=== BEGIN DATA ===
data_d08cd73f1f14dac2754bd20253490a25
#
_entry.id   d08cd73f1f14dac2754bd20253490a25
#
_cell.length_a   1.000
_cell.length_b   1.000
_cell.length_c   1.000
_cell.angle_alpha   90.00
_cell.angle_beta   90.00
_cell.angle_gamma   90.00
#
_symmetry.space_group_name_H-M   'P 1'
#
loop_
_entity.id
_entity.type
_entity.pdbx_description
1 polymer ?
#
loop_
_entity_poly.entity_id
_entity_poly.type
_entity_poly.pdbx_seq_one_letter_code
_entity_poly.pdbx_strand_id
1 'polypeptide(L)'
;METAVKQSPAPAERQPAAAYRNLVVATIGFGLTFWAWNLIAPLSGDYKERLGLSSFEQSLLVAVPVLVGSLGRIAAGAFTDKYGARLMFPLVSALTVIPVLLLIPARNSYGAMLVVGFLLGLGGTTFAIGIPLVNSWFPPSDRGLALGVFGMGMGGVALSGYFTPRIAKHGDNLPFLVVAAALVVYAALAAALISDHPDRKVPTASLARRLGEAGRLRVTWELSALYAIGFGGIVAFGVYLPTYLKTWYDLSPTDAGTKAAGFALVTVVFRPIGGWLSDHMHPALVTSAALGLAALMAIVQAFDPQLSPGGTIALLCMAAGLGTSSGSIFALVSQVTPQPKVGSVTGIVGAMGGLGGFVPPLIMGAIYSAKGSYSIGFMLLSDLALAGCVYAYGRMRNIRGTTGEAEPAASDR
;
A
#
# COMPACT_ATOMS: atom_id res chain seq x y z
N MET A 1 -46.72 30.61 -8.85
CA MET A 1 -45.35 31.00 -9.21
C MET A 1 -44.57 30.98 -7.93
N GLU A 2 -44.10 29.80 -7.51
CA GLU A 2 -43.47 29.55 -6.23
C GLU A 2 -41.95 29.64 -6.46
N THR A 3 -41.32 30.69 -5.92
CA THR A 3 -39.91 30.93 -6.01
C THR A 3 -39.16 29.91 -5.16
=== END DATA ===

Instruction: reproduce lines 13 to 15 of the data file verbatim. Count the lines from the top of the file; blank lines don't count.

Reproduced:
#
loop_
_entity.id